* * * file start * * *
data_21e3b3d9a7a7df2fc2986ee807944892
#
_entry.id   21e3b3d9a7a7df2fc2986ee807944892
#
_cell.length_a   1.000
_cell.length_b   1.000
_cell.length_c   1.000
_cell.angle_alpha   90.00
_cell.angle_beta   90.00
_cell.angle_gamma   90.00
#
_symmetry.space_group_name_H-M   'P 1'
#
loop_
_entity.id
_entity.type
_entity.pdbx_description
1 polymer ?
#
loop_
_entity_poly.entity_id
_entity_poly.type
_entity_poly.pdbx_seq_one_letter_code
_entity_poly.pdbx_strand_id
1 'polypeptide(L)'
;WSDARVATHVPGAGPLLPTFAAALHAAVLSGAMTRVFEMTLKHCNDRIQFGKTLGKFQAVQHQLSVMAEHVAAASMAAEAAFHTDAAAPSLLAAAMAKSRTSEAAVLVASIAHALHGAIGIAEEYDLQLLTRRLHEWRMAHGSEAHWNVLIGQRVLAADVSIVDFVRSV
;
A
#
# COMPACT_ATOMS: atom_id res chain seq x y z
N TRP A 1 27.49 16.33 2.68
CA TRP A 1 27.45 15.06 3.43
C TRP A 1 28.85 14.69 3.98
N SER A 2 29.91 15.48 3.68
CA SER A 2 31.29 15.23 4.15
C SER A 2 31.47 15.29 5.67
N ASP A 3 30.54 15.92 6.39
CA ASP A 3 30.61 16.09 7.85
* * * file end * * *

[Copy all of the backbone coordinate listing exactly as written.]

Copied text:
data_21e3b3d9a7a7df2fc2986ee807944892
#
_entry.id   21e3b3d9a7a7df2fc2986ee807944892
#
_cell.length_a   1.000
_cell.length_b   1.000
_cell.length_c   1.000
_cell.angle_alpha   90.00
_cell.angle_beta   90.00
_cell.angle_gamma   90.00
#
_symmetry.space_group_name_H-M   'P 1'
#
loop_
_entity.id
_entity.type
_entity.pdbx_description
1 polymer ?
#
loop_
_entity_poly.entity_id
_entity_poly.type
_entity_poly.pdbx_seq_one_letter_code
_entity_poly.pdbx_strand_id
1 'polypeptide(L)'
;WSDARVATHVPGAGPLLPTFAAALHAAVLSGAMTRVFEMTLKHCNDRIQFGKTLGKFQAVQHQLSVMAEHVAAASMAAEAAFHTDAAAPSLLAAAMAKSRTSEAAVLVASIAHALHGAIGIAEEYDLQLLTRRLHEWRMAHGSEAHWNVLIGQRVLAADVSIVDFVRSV
;
A
#
# COMPACT_ATOMS: atom_id res chain seq x y z
N TRP A 1 27.49 16.33 2.68
CA TRP A 1 27.45 15.06 3.43
C TRP A 1 28.85 14.69 3.98
N SER A 2 29.91 15.48 3.68
CA SER A 2 31.29 15.23 4.15
C SER A 2 31.47 15.29 5.67
N ASP A 3 30.54 15.92 6.39
CA ASP A 3 30.61 16.09 7.85